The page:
Through play we can find new ways to relate to one another and ourselves again.
Learning more about myself through coaching has really helped me understand and navigate better through difficult times. For example, discovering I enjoy operating in an ‘in between’ space has helped me feel more comfortable with the pain and isolating periods that this space naturally brings with it. Knowing this about myself when I’m between two worlds — bridging cultural or class ‘divides’ either perceived or real, balancing change at the micro level whilst trying to challenge the macro or providing structure for people to engage and participate in a project whilst facilitating and allowing the space for the unknown and unbounded to emerge, has helped me to feel like this is where I’m meant to be.
Surrounding myself with strong women has helped me a great deal — it makes such a difference to be part of inspiring networks such as ‘Urbanistas’ where I’ve seen, with my own eyes, examples of other women running their own businesses, succeeding time and time again — when you see people who look like you achieving amazing things — you allow yourself to think maybe I can do that too. Liane Hartley, the founder’s motto is ‘start by starting’ it’s probably the reason I was able to set up Street Space and start many of the projects I’m working on today.
When I moved to London I couldn’t believe the number of people I met who were hustling their side project, or just confident enough to try stuff out with no money — I’m grateful to my first side project partner Hannah who I started Give A Damn Dating with — this was a key step for me in thinking — woah, it’s actually not that hard to start a company?!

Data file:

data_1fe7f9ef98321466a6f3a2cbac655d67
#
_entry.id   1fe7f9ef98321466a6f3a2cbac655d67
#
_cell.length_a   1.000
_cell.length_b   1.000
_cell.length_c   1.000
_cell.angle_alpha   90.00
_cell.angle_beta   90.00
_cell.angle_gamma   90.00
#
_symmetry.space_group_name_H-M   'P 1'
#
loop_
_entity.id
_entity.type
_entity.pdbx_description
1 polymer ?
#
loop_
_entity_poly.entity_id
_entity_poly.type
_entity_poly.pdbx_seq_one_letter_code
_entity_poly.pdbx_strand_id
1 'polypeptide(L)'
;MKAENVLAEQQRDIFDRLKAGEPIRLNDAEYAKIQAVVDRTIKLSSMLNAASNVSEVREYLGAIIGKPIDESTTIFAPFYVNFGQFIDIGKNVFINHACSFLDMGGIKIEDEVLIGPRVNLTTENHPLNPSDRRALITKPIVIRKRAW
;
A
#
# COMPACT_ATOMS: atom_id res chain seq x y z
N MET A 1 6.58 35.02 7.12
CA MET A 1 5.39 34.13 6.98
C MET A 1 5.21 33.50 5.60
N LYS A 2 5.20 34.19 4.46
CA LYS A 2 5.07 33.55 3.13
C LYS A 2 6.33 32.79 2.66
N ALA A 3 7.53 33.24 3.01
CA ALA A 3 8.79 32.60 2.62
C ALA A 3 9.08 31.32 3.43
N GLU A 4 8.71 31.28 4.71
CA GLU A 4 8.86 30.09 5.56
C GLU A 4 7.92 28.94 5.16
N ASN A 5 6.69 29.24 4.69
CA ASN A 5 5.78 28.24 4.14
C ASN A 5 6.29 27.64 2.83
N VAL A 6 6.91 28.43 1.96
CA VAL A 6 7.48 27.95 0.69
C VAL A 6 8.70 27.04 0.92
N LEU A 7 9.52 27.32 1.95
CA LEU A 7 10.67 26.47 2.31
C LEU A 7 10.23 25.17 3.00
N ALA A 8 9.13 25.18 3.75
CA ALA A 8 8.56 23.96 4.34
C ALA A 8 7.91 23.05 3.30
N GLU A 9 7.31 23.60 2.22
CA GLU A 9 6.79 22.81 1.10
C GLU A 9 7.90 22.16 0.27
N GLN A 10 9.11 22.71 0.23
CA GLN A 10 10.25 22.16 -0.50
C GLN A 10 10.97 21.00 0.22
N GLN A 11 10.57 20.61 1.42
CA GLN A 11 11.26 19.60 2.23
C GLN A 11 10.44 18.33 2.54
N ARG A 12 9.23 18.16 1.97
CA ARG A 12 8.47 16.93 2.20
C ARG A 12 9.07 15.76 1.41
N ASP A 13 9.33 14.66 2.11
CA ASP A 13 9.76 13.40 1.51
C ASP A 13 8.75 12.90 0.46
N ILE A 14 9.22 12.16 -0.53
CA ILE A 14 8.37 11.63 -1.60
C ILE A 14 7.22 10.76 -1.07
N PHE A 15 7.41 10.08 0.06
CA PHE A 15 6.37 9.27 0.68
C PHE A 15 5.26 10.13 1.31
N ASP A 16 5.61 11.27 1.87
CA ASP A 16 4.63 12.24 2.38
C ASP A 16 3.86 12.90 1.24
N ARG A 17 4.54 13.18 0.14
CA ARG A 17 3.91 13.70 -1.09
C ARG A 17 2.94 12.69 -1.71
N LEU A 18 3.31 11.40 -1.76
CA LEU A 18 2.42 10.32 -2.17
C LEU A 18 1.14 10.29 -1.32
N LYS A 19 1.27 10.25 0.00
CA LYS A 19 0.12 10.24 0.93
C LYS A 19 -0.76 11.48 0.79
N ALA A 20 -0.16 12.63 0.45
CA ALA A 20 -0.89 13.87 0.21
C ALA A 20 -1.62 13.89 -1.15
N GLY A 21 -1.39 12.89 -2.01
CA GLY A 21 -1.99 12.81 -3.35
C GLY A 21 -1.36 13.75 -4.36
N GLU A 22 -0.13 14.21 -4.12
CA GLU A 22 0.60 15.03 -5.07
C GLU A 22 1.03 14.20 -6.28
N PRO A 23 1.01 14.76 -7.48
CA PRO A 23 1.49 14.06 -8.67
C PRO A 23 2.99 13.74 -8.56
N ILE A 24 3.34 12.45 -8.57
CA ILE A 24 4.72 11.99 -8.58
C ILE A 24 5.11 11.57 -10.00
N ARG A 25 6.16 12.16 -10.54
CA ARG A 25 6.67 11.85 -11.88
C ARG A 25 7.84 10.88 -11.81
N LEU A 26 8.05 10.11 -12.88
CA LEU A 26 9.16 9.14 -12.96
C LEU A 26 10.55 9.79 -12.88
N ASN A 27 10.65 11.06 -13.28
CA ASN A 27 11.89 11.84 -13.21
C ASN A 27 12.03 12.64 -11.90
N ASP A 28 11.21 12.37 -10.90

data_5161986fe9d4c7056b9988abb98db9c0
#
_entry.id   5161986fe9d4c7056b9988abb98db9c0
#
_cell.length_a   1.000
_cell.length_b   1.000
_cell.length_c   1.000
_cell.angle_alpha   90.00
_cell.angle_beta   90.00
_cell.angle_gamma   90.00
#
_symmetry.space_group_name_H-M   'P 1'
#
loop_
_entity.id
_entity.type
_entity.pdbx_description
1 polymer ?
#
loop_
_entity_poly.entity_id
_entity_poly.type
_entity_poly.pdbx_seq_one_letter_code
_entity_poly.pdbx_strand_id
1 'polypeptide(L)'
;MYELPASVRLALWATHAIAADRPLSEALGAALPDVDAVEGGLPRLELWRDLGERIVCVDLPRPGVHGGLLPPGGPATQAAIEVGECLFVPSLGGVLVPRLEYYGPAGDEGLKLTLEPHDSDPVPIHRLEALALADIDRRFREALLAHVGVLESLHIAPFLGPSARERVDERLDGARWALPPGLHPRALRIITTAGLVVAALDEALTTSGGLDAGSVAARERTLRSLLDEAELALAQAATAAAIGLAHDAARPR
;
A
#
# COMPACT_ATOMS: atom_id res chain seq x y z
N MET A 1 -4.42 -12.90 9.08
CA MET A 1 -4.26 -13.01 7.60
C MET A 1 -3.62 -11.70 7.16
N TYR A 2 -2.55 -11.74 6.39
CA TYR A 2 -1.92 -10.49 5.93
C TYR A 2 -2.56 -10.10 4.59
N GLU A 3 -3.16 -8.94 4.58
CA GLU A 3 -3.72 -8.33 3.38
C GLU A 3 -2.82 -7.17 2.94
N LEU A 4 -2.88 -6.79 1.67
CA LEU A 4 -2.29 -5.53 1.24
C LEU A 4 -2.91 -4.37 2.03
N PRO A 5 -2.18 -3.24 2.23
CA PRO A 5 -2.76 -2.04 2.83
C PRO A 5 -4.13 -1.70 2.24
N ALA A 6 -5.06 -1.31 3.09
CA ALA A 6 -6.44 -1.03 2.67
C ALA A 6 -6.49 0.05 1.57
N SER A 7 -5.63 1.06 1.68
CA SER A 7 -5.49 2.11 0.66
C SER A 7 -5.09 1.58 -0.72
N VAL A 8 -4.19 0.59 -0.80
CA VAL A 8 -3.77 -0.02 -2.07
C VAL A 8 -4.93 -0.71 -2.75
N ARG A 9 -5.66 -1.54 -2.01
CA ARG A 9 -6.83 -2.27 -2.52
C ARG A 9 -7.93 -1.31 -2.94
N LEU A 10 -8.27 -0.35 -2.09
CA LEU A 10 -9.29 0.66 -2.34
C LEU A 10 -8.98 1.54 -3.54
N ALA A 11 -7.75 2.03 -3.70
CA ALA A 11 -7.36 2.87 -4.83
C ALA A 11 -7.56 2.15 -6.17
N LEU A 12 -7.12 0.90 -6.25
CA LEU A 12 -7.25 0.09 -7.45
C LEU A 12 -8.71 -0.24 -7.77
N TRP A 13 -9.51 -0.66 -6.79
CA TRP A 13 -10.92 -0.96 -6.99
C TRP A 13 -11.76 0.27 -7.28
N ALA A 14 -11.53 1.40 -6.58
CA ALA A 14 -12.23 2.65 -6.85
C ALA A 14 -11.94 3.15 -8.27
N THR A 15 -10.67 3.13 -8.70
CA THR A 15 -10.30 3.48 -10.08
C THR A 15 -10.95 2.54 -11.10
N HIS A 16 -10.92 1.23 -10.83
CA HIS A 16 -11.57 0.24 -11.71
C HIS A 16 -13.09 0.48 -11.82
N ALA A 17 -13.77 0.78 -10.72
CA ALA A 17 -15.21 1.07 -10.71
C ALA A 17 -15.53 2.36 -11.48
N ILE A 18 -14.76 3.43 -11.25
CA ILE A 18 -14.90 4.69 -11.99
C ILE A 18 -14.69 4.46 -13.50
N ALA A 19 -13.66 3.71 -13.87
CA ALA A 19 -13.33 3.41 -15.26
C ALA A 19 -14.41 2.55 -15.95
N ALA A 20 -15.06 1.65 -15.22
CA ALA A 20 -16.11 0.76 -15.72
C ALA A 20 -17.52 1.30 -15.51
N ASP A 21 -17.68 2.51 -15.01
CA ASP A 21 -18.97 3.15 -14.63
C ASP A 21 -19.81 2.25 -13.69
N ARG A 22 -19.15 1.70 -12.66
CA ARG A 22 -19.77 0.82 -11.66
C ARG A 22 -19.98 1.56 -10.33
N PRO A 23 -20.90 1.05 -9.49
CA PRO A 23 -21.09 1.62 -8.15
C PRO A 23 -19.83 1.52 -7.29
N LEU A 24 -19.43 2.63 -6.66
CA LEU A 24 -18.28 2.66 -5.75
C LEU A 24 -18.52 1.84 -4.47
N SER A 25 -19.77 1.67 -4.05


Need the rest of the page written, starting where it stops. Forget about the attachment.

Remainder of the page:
What are some things you have on the horizon for building or challenging your confidence?
Running a business there are constant firsts and new things to wrap my head around and hurdles to overcome — from public speaking and pitching to asking for help (I really struggle with this one) and powering myself on a usually isolated rollercoaster of emotions. I take comfort from wise words like growing is meant to feel uncomfortable (like a lobster out-growing its shell) and have recently started writing some poems to help me let go of my limiting beliefs or just pour out my fears and worries on to a page.
What would your advice be to people reading who want to be more #UPFRONT?
My advice would be to get yourself a mentor — someone who can support you to set goals and help you to articulate what success is for you — I found a mentor through the Aspire network who I’m very grateful for.
Find your way to play regularly and let go — that might be through volunteering, spending time with animals, singing, writing or improv — whatever it is — experience how it feels to let go and give yourself permission to play — you never know what might emerge.
This sounds the opposite of good advice…but I’d also say to say no more. I’ve worked through being a consummate people pleaser and realised that taking time to know if I really want to do something, see someone or go somewhere before answering ‘yes’ helps me to get in touch with what I really want (this again is a big work in progress) but it’s helping me to value both myself and the time I have (this weirdly also helps other people to value you more too — win win!).
Acknowledge what your fears are — by writing them down or speaking them aloud to a friend or colleague often helps to put them in perspective and you can then assess whether they are good fears (something that is scary but will help you to grow or learn — like the lobster) or bad fears (telling you to genuinely avoid something or someone).
Why do you think organisations like #UPFRONT are important?
I think sitting #UPFRONT and all the work you do is very important in supporting women to feel heard, but more importantly to feel worth hearing. I enjoyed the recent #UPFRONT workshop I took part in — meeting other women and giving time to listen to everyone and their stories was hugely inspiring and very confirmatory of the fact — we’re all better than we think we are, all of the time!
My main takeaway — I have permission to feel what I feel, to do what I do, to sing my song — people may listen or they may not. But that’s not going to make me stop doing my thing, speaking my truth. And secondly, I’m going to work at not apologising for myself — for the small things when ‘sorry’ just immediately slips out or when I catch myself making that weird ‘apology for being here’ face. That’s definitely got to go.